How to Get Your Security Deposit Back
Suing Your Landlord in Small Claims Court: How to Get Your Security Deposit Back
Before you move out. Take pictures after you have cleaned and made repairs. Gather up the following things:
1) the full name, address, and telephone number of your landlord;
2) evidence to support your claim, including:
- a copy of your signed lease or rental agreement;
- any agreements with your landlord about security deposits; and
- photos you have taken of the rental unit;
3) the names and addresses of witnesses who are familiar with the rental unit. They should have seen it before you moved in and after you left;
4) copies of all letters you sent to your landlord about your security deposit;
5) cash or money order to pay the filing fee.
Take the items you have gathered to the Small Claims Division of the municipal or county court where your landlord lives or where the rental unit was located.
Ask the Clerk of Court how you can file a Small Claims lawsuit, the amount of the filing fee, and how you can get this fee back if you win the case. In most Small Claims Courts, the clerk will have you fill out a form called a “Small Claims Information Sheet.” Fill in the form completely and print neatly. You are the “Plaintiff” and your landlord is the “Defendant.”
Under the heading “Complaint,” write the following information:
1) My landlord is wrongfully withholding my security deposit. I am requesting “double damages” under Ohio Landlord/Tenant Law.
2) I moved out of the rental unit on _______________ and gave the keys to the landlord;
3) I gave the landlord an address where my security deposit could be sent.
4) My landlord should have returned the security deposit to me on ________. (This date is 30 days after you moved out and returned the keys);
5) My landlord has not returned any of my deposit despite my demands to do so. My landlord is ____ days late in returning my deposit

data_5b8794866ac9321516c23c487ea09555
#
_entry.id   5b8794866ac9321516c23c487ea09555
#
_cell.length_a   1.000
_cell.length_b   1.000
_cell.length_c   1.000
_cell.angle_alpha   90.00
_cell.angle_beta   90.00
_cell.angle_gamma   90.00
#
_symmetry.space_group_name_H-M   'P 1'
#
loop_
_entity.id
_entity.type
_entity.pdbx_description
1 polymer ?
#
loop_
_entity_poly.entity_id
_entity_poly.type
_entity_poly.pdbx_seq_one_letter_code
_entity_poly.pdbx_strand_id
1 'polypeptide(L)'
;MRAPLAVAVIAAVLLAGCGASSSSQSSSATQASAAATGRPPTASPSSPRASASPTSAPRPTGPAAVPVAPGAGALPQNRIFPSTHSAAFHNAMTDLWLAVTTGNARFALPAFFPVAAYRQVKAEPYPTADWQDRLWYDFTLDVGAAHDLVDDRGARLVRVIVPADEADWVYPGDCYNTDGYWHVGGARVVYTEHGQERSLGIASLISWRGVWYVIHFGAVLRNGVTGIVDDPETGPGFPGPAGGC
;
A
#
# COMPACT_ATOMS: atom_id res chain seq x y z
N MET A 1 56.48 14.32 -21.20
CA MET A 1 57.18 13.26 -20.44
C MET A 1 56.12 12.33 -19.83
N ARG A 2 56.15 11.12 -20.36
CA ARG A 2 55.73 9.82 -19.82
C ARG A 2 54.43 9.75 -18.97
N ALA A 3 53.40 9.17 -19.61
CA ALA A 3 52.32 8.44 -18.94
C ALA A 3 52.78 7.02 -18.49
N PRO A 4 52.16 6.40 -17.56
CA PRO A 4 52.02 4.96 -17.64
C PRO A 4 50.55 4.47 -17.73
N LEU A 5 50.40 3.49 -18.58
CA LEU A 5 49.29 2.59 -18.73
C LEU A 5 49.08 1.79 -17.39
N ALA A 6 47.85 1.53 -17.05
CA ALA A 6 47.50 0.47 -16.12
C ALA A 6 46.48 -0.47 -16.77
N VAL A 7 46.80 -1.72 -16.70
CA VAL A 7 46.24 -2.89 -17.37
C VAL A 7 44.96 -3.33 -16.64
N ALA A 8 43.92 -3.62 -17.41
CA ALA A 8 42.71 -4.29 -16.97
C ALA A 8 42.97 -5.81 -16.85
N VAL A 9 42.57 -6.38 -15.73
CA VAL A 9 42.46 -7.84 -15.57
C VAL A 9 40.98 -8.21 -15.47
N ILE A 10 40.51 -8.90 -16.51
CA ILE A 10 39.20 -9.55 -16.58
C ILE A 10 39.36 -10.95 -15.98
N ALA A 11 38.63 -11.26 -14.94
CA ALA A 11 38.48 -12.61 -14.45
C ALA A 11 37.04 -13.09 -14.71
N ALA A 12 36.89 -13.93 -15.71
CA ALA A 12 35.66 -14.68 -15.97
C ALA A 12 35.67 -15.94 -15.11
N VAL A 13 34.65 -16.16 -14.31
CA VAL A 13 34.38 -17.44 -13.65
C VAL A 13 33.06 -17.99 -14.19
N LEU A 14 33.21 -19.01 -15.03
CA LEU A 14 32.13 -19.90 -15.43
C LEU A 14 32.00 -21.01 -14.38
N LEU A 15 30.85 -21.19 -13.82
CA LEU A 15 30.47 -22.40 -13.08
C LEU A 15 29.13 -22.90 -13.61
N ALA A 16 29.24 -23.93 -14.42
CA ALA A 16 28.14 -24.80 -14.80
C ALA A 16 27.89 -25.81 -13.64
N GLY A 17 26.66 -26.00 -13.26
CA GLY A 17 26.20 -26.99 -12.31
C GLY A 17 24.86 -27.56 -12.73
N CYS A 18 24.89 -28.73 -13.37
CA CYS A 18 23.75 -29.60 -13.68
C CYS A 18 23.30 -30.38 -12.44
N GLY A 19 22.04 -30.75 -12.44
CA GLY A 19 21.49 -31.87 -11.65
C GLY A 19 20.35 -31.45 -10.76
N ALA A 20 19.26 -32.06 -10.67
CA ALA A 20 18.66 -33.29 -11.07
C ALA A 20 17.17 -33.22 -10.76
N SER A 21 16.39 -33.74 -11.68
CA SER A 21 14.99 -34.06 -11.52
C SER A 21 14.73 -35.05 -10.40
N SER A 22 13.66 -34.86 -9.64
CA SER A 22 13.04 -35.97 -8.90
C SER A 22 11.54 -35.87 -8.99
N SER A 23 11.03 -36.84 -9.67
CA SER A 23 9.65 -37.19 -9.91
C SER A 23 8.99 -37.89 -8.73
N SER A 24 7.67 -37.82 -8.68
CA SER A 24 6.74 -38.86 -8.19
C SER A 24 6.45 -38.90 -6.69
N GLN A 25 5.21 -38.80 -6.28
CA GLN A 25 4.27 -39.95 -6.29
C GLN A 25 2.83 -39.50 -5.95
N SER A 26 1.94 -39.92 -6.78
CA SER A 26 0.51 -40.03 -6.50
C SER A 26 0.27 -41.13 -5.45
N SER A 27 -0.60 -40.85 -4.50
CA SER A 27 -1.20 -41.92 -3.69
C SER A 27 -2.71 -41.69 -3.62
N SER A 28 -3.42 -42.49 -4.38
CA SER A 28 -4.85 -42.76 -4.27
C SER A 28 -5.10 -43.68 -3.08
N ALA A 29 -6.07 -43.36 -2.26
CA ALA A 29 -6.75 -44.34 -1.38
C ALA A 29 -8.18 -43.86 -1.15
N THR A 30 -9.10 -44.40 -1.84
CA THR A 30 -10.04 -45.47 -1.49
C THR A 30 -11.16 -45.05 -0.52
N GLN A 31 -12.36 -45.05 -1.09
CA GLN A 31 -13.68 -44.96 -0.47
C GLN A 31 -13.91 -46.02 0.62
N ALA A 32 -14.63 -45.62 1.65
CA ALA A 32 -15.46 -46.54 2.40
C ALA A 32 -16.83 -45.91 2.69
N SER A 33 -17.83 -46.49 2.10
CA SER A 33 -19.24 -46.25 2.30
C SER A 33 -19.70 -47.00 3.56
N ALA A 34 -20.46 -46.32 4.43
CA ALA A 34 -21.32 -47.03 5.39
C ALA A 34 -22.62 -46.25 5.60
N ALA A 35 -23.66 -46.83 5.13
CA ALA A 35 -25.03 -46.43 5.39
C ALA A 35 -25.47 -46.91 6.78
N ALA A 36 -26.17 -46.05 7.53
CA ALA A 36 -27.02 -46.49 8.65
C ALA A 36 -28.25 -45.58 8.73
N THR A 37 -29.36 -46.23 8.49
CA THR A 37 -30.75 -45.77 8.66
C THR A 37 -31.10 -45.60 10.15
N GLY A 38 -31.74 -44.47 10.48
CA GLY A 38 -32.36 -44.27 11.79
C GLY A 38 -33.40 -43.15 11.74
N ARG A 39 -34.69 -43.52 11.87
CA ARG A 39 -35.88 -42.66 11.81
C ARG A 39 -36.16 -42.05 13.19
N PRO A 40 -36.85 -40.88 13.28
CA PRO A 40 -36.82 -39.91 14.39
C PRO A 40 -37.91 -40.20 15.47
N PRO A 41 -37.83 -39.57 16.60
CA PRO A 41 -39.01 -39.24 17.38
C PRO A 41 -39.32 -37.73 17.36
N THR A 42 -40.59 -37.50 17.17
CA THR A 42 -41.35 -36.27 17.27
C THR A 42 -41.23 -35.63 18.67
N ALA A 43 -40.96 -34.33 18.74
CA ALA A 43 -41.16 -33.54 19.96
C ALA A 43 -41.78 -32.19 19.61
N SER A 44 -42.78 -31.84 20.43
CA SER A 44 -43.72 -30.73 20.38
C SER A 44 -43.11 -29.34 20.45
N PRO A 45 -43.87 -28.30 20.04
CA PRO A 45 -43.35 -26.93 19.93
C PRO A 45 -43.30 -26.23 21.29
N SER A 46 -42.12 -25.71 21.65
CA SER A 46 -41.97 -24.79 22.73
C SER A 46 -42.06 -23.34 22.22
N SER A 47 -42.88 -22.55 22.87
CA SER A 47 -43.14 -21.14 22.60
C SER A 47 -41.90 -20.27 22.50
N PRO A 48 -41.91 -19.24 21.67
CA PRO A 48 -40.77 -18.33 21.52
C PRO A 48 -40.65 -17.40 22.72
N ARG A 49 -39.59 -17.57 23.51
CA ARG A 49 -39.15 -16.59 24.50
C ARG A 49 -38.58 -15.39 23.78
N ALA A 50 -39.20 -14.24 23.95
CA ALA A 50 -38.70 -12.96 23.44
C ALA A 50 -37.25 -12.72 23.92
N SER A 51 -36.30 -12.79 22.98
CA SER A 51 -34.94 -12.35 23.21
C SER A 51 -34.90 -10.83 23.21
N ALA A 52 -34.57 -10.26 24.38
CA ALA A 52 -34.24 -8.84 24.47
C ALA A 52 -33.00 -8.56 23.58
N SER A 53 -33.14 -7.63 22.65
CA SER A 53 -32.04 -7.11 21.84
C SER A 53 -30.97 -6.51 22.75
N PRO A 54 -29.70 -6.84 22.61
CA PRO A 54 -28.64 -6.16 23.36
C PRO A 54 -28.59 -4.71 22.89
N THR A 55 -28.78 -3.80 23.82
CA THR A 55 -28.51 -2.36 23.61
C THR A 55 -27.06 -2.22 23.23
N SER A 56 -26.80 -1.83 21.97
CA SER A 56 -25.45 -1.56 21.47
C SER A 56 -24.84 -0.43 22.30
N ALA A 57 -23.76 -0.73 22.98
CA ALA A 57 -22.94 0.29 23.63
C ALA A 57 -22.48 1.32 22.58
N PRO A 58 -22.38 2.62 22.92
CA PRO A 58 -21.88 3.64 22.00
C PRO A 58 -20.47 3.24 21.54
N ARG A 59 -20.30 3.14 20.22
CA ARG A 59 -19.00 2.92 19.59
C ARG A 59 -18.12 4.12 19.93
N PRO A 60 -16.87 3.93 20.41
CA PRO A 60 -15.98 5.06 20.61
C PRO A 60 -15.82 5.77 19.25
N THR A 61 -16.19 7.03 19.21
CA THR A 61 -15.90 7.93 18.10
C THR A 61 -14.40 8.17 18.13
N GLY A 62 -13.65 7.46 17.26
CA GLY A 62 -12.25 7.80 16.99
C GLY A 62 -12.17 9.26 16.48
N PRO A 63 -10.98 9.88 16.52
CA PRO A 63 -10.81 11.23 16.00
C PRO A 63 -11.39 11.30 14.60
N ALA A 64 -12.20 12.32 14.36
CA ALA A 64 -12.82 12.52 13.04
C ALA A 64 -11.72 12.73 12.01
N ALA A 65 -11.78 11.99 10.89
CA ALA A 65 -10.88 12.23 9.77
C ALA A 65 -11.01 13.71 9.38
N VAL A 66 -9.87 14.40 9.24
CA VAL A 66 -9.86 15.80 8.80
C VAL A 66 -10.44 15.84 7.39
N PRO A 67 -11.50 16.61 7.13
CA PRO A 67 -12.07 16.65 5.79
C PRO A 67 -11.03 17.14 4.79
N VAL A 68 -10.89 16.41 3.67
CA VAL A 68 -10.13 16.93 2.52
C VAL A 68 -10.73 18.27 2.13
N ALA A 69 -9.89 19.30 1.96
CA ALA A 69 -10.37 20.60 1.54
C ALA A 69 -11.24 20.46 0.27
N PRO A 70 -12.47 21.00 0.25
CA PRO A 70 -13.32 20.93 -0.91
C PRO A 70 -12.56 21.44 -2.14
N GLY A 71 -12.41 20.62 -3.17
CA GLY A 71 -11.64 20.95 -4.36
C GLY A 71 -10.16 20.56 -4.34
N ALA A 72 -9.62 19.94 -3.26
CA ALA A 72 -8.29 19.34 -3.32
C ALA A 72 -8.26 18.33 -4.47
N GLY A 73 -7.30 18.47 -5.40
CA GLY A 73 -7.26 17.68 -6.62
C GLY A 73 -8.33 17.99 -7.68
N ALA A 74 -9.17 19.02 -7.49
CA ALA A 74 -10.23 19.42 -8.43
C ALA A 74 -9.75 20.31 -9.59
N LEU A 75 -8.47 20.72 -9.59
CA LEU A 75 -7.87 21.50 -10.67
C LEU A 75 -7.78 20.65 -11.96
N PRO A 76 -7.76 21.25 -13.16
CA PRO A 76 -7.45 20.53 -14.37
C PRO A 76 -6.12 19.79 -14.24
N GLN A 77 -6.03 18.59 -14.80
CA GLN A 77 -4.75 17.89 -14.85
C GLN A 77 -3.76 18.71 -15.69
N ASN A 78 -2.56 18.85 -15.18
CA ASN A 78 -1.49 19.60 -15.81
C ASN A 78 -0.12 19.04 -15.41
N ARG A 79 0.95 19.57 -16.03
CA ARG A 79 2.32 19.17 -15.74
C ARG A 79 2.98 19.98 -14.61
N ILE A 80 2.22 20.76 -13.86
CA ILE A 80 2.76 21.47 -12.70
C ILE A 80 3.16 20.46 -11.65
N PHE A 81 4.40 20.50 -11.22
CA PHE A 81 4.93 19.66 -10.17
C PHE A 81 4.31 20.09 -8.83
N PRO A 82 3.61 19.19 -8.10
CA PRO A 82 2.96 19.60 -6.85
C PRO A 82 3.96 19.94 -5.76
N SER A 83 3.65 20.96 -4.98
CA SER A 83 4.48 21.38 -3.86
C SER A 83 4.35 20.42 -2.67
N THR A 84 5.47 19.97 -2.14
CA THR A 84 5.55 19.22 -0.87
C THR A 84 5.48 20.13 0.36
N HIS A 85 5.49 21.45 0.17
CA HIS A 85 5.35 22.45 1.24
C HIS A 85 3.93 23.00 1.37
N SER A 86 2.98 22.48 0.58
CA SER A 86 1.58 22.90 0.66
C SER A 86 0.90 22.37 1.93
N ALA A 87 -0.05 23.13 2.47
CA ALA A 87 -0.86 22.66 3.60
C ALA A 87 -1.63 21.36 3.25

6) My landlord has returned a portion of my deposit ($ _________) and refuses to return the remaining money despite my demand to do so;
7) My full deposit should be returned because:
- I paid my rent in full;
- I cleaned the rental unit and left it in satisfactory condition without damage or more than usual wear and tear (as clean, if not cleaner, than when I moved in)
8) Return the completed form to the Clerk of Court and pay the filing fee.
The Court will set a hearing date (usually several weeks after filing). Mark the date on your calendar. The Court will send your landlord a notice (summons) stating that he/she is being sued by you and the hearing date. Your landlord will have the chance to respond to your claims in writing.
Your Landlord’s Potential Responses:
- He/she may not respond at all in writing.
- He/she may file an “answer” to deny some or all of the information in your “complaint.”
- He/she may file a “counterclaim” against you if you have not paid all your rent or should pay more money because your security deposit did not cover the cost of cleaning and/or repairs.
Check with the court at least one day before the hearing to make sure that the summons was served. If it was not served, the Court will change the date of the trial.
Prepare for the hearing by doing the following things:
1) Contact your witnesses to make sure that they can come to court on the date of the hearing.
2) Practice what you plan to say at the hearing. A good way to present your case is to tell the judge what happened in the order of when it actually happened. You will only be given a few minutes to present your case. Keep it short and focus only on important things.
For example: “My landlord, Slick Susie, hasn’t returned my $750 security deposit and it has been almost two months since I moved out of her apartment at 1492 Dump Avenue. I have sent two letters to Slick Susie requesting that she return my deposit. She did not respond to these letters at all. State law says she is supposed to return my deposit within 30 days. She has not done so. When I moved out, the apartment was clean, nothing was damaged, and my rent was paid in full.”
Attend the Hearing.
This article is meant to give you general information and not to give you specific legal advice.Prepared by Community Legal Aid Services, Inc. Updated March 2012. CE-63-BR198-CLAS